Monthly Archives: September 2010

Catherine Sutton Has Died

Catherine Sutton, founder of Transition Albany and a beloved member of many communities in the Berkeley/Albany area, died unexpectedly on Monday, December 5. All of us who knew her are in shock and mourning.

Following is a brief description of Catherine’s life. It’s followed by a second post with information about her upcoming funeral and memorial celebration.

Please feel free to use the website contact form to pass along any memories or thoughts–I’ll make sure they get to Catherine’s husband Leonard.

Bob Spies
Transition Albany Webmaster


Catherine Ann Hildegard Sutton was born in Oxford England in 1949 to German refugee Margo Müller and British aeronautical engineer Peter Sutton. Her parents met during WWII, as Peter was sent in to discover the Nazi’s secrets. They say Catherine was born during a thunderstorm.

She is survived by husband Leonard Edmondson, sister Sally Sutton, brother John Sutton, two half-sisters, Peggy Sutton and Annora Sutton, son Robin Breathe, daughter-in-law Alice Breathe, and the joy of her life, granddaughter Hazel Breathe.

Living in England until she was almost 40, Catherine never drove a car there. She lived in some 50 places in her lifetime, and particularly loved living in Wales on some land with a group of 7 or so friends. She came to the United States in 1988.

Catherine was a Russian major at Leeds University. Studying Bulgarian as her second language, she was forever infected with the magic of Bulgarian music and dance when she came upon a wedding while living in Sofia, Bulgaria. (She was cluck-clucked by the old Bulgarian women when she wore her mini skirt on the bus.)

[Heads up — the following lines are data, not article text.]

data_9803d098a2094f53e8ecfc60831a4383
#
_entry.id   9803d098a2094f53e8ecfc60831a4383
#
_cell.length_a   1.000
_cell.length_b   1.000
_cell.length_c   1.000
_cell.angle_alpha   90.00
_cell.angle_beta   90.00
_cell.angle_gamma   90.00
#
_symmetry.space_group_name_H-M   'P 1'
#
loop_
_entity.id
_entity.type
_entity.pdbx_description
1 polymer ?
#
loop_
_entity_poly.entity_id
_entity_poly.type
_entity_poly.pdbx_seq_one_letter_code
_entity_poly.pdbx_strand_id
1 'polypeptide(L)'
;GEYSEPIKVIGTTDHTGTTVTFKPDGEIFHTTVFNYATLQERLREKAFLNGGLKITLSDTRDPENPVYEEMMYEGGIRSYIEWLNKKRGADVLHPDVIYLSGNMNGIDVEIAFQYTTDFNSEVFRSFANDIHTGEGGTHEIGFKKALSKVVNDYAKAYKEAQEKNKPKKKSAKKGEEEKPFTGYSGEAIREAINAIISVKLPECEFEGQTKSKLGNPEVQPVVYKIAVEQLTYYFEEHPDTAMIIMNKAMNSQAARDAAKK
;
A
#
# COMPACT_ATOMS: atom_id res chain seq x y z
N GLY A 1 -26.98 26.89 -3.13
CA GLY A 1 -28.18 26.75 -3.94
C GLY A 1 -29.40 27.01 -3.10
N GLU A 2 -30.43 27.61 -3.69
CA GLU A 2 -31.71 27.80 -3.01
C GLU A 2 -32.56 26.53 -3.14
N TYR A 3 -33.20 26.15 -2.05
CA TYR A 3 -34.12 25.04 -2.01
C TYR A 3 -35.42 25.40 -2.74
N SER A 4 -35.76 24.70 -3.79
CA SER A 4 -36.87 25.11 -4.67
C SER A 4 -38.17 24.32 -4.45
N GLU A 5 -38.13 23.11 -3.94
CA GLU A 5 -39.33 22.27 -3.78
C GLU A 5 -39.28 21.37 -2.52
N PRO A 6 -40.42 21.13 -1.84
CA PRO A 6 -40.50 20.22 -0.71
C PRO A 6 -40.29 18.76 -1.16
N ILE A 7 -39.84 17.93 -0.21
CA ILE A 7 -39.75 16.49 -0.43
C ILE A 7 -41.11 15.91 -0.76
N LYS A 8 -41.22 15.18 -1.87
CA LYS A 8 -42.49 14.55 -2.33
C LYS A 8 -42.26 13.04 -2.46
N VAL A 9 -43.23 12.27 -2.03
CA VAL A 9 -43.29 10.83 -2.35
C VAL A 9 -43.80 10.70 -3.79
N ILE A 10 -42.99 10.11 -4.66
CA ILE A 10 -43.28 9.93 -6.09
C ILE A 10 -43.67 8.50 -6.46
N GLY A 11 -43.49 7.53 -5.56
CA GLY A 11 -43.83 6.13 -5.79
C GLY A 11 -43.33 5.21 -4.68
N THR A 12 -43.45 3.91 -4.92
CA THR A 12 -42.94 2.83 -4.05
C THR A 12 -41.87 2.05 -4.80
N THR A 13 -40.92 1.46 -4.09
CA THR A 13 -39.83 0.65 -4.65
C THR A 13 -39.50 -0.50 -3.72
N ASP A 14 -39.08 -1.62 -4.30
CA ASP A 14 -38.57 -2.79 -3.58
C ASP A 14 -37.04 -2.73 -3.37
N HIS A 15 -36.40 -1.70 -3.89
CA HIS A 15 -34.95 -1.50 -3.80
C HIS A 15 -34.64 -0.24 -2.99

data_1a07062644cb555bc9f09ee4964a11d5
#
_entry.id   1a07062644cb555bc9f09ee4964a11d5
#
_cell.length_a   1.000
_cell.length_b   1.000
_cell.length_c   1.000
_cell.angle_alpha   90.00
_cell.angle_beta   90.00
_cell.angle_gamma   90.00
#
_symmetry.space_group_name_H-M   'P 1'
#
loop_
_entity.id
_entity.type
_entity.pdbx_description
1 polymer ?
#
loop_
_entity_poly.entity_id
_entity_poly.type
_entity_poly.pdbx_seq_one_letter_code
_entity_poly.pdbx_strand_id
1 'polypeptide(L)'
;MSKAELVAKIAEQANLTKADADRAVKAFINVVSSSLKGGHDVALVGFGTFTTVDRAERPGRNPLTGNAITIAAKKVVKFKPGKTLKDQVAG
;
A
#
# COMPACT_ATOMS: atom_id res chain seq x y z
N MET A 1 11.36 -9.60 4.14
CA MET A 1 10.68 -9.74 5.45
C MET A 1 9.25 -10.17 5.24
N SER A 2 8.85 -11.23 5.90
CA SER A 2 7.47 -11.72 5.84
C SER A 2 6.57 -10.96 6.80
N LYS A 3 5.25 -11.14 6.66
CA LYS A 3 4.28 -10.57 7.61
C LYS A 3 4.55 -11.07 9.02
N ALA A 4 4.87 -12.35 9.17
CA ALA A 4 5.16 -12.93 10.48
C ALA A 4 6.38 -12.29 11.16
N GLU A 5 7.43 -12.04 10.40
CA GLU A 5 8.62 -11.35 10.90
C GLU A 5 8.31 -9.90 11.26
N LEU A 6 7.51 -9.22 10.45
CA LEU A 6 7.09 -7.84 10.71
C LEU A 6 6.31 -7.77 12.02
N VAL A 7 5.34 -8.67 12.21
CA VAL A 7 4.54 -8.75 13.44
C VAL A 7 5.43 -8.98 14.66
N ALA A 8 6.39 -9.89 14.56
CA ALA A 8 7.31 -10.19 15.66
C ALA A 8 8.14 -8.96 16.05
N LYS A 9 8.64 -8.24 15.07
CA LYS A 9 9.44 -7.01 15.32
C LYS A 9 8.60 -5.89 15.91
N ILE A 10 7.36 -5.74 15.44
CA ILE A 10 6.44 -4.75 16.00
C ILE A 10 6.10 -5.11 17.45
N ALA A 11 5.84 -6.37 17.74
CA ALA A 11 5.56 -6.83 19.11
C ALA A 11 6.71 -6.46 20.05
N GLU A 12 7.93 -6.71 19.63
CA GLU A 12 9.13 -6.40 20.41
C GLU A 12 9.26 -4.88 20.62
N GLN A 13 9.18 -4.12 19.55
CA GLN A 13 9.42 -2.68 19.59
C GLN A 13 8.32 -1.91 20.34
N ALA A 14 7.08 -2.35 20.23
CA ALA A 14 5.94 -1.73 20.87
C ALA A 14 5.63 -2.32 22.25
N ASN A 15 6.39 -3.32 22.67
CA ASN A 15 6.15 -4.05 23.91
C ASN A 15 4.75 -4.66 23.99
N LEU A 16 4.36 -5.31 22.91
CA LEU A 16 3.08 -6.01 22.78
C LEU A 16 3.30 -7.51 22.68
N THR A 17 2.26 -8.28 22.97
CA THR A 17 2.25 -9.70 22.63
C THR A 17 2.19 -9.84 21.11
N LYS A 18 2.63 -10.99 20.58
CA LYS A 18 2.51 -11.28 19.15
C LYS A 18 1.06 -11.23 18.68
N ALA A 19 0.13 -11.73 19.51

Using her gifts of language and cooking, for livelihood she has cooked, waited table, worked as a janitor, sold knives, written resounding resumes, played in a Balkan band, taught dance and guarded crossings. Her job was always what was right in front of her calling to be done and working for the ideal of right living and social justice. In the early 80’s, her business was called
Sunshine Biscuits. She would bake flapjacks and deliver them to local businesses by bicycle with her son Robin also riding in the trailer, and people called her “Cathy Sunshine”.

Catherine’s first stop in the U.S. was Campbell Hot Springs in Sierraville, California, living with Leonard Orr’s radical rebirthing community. She lived in Reno for a time and then in Penngrove, where Leonard found her. In the late 90’s, they were both involved in a company called Cell Tech which network-marketed super blue-green algae health food, yet another controversial and radical venture. They connected on a sunny Sunday on the green grass at the Cell Tech August Celebration in Klamath Falls, Oregon where she was playing with a baby. She came to live with Leonard in about 2001 and they were married in 2005. He added stability to her life, rooting her in Albany and giving her support, and she flowered in place like nobody’s business. They were continuously setting new records for her longest relationship and longest residence of her life.

She believed fiercely in non-institutional, community-based birth, life, and death. She had her own son Robin at home and would have preferred to die that way. She was stubborn, determined, fiery, and idealistic. She is the founder Transition Albany with its delightfully generic mission, which both spawned and assisted many other local projects. There is a pattern here of living on the edge, sometimes associating with controversial, shady but dynamic characters with idealism and determination to fundamentally change the world for the better.